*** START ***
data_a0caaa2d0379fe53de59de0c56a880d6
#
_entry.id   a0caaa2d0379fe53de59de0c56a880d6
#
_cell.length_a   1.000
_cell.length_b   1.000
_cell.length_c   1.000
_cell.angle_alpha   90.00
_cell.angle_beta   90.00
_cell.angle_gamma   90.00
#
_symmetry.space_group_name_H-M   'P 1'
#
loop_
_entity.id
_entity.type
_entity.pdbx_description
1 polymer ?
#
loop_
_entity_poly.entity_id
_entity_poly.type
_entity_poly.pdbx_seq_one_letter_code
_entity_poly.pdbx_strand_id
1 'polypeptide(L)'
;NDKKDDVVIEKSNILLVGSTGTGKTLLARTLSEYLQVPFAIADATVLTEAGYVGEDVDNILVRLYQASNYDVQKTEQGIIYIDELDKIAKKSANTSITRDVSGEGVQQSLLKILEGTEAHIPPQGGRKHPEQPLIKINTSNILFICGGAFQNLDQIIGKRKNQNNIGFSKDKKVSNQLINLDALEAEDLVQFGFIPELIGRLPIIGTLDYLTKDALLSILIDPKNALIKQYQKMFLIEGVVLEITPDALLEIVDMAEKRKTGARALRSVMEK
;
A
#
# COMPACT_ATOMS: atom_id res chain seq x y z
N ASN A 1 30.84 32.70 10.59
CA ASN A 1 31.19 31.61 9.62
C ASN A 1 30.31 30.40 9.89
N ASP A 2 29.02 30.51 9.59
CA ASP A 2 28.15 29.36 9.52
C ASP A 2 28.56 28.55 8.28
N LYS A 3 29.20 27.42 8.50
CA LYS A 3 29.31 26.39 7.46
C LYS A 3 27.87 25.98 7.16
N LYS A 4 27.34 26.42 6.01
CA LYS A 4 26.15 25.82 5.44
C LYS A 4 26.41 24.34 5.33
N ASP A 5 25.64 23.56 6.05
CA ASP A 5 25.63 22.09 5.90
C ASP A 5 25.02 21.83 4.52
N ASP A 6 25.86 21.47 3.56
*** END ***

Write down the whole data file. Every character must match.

data_a0caaa2d0379fe53de59de0c56a880d6
#
_entry.id   a0caaa2d0379fe53de59de0c56a880d6
#
_cell.length_a   1.000
_cell.length_b   1.000
_cell.length_c   1.000
_cell.angle_alpha   90.00
_cell.angle_beta   90.00
_cell.angle_gamma   90.00
#
_symmetry.space_group_name_H-M   'P 1'
#
loop_
_entity.id
_entity.type
_entity.pdbx_description
1 polymer ?
#
loop_
_entity_poly.entity_id
_entity_poly.type
_entity_poly.pdbx_seq_one_letter_code
_entity_poly.pdbx_strand_id
1 'polypeptide(L)'
;NDKKDDVVIEKSNILLVGSTGTGKTLLARTLSEYLQVPFAIADATVLTEAGYVGEDVDNILVRLYQASNYDVQKTEQGIIYIDELDKIAKKSANTSITRDVSGEGVQQSLLKILEGTEAHIPPQGGRKHPEQPLIKINTSNILFICGGAFQNLDQIIGKRKNQNNIGFSKDKKVSNQLINLDALEAEDLVQFGFIPELIGRLPIIGTLDYLTKDALLSILIDPKNALIKQYQKMFLIEGVVLEITPDALLEIVDMAEKRKTGARALRSVMEK
;
A
#
# COMPACT_ATOMS: atom_id res chain seq x y z
N ASN A 1 30.84 32.70 10.59
CA ASN A 1 31.19 31.61 9.62
C ASN A 1 30.31 30.40 9.89
N ASP A 2 29.02 30.51 9.59
CA ASP A 2 28.15 29.36 9.52
C ASP A 2 28.56 28.55 8.28
N LYS A 3 29.20 27.42 8.50
CA LYS A 3 29.31 26.39 7.46
C LYS A 3 27.87 25.98 7.16
N LYS A 4 27.34 26.42 6.01
CA LYS A 4 26.15 25.82 5.44
C LYS A 4 26.41 24.34 5.33
N ASP A 5 25.64 23.56 6.05
CA ASP A 5 25.63 22.09 5.90
C ASP A 5 25.02 21.83 4.52
N ASP A 6 25.86 21.47 3.56